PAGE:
Monday, May 21, 2012

Landscapes, Limitations and Lesbians


The drive was long but in no way ardous, a solid 200 kilometres down to Apollo Bay. Leaving Melbourne around 2.30 in the afternoon, the only issue was the normal Richmond football traffic that held up Burnley Street. After that, it was a clear run down the highway to Geelong, then down to Anglesea and the Great Ocean Road. The first and only time I’d been down here was with Glen Waverley a couple of years ago – keen to drive like a lunatic we set off for the Twelve Apostles early one Winter morning. He disgraced himself badly on that trip playing the Bloodhound Gang's Discovery Channel song down Apollo Bay high street, cranked up to eleven with the top down on the MX-5.


I’d been looking forward to this weekend for ages, though I was viewing it with some trepidation. Covering 23 kilometres of the Great Ocean Road wasn’t something I was ready to run. I’m trained up for 14 or 15 kilometres on the flat no worries – 23 kilometres of hills was another matter.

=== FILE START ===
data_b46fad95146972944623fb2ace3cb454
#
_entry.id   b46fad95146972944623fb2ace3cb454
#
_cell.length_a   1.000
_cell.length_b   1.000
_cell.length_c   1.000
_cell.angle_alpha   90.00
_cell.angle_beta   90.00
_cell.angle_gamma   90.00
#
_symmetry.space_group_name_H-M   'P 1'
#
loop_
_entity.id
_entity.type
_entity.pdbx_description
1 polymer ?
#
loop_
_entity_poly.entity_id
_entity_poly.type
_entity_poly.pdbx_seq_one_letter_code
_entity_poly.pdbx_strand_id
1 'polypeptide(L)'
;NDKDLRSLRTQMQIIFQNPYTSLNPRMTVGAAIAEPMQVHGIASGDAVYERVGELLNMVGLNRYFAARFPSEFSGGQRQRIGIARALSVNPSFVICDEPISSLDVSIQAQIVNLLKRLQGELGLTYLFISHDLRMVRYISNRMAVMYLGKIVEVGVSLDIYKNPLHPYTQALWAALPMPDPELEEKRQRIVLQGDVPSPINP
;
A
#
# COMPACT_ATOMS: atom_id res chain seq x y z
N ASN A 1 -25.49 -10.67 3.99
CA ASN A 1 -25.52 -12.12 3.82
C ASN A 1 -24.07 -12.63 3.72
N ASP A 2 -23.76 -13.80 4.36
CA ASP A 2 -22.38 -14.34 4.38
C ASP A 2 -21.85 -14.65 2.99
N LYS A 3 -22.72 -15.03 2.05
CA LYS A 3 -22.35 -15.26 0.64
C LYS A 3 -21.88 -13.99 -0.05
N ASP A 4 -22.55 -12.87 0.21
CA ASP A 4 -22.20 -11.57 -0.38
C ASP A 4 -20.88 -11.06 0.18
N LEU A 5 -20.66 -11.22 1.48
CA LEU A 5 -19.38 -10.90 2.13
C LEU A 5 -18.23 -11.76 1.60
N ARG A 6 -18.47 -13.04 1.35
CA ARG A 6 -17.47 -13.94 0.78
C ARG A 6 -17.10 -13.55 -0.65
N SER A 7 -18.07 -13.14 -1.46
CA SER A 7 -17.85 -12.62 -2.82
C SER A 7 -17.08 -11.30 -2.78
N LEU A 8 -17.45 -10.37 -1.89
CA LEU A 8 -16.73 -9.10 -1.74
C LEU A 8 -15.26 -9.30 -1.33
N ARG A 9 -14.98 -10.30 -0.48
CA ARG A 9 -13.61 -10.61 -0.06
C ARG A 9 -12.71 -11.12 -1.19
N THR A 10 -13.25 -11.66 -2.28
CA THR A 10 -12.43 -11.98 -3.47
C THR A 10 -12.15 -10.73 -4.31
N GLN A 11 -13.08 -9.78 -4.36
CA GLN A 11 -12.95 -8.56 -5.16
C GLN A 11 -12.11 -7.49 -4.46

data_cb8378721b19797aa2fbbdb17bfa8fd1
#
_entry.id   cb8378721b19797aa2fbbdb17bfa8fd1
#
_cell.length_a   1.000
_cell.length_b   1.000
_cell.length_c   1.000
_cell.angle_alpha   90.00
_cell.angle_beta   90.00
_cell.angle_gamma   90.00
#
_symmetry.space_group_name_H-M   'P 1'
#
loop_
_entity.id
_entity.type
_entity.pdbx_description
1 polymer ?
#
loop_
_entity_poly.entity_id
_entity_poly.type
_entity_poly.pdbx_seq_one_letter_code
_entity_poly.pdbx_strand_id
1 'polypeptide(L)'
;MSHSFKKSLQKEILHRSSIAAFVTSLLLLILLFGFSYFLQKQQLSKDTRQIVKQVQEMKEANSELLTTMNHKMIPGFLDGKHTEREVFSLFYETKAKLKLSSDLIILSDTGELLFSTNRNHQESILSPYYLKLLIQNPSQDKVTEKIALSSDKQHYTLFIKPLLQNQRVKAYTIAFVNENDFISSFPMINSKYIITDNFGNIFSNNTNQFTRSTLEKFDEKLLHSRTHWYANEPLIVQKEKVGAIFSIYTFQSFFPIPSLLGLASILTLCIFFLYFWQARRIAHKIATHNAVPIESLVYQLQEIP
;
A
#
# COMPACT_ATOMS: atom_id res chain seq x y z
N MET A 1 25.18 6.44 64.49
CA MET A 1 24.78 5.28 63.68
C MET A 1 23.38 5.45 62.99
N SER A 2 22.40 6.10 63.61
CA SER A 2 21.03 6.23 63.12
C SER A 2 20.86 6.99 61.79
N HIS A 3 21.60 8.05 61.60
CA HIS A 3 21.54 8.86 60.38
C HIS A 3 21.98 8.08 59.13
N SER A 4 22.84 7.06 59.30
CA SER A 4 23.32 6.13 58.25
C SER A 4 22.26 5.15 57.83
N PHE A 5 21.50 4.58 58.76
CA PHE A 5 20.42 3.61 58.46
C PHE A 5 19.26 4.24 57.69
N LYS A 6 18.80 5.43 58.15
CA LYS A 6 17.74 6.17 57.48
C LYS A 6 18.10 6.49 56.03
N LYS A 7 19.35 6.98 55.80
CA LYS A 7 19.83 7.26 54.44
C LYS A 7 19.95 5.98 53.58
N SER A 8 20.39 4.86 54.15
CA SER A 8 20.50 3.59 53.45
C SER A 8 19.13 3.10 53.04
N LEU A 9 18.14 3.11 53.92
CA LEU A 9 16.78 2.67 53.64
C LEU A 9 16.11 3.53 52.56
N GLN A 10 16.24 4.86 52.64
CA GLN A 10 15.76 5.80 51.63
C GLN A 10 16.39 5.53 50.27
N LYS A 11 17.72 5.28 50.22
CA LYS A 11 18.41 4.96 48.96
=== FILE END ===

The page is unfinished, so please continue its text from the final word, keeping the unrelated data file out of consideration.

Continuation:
Arriving at Lorne to drive the last 45 kilometres down to Apollo Bay, my folly was soon apparent. Taking Neville, my trusty Mazda 2 around some pretty serious hairpin bends, up hills, over dales, I was feeling some nerves grow in the pit of my stomach. Arriving at Kennet River, I looked at the huge hill in front of me.
 
Glumph….

Driving on, the voice in my head was yelling at me. The start of this race is 5 kilometres of uphill slog. WAAAHHHHH. Stupid, stupid, stupid.

I pulled up the car at Cape Patton, the highest point I could see and stopped at a lookout. The light was fading. Gloria and Gaynor were expecting me half an hour ago, but I had to get out and have a look. It appeared that the hills were starting to abate. And this is what I saw.


It was then it struck me – I was going to haul my carcass over this road in the morning. How honoured was I? How often do you get to do something like that?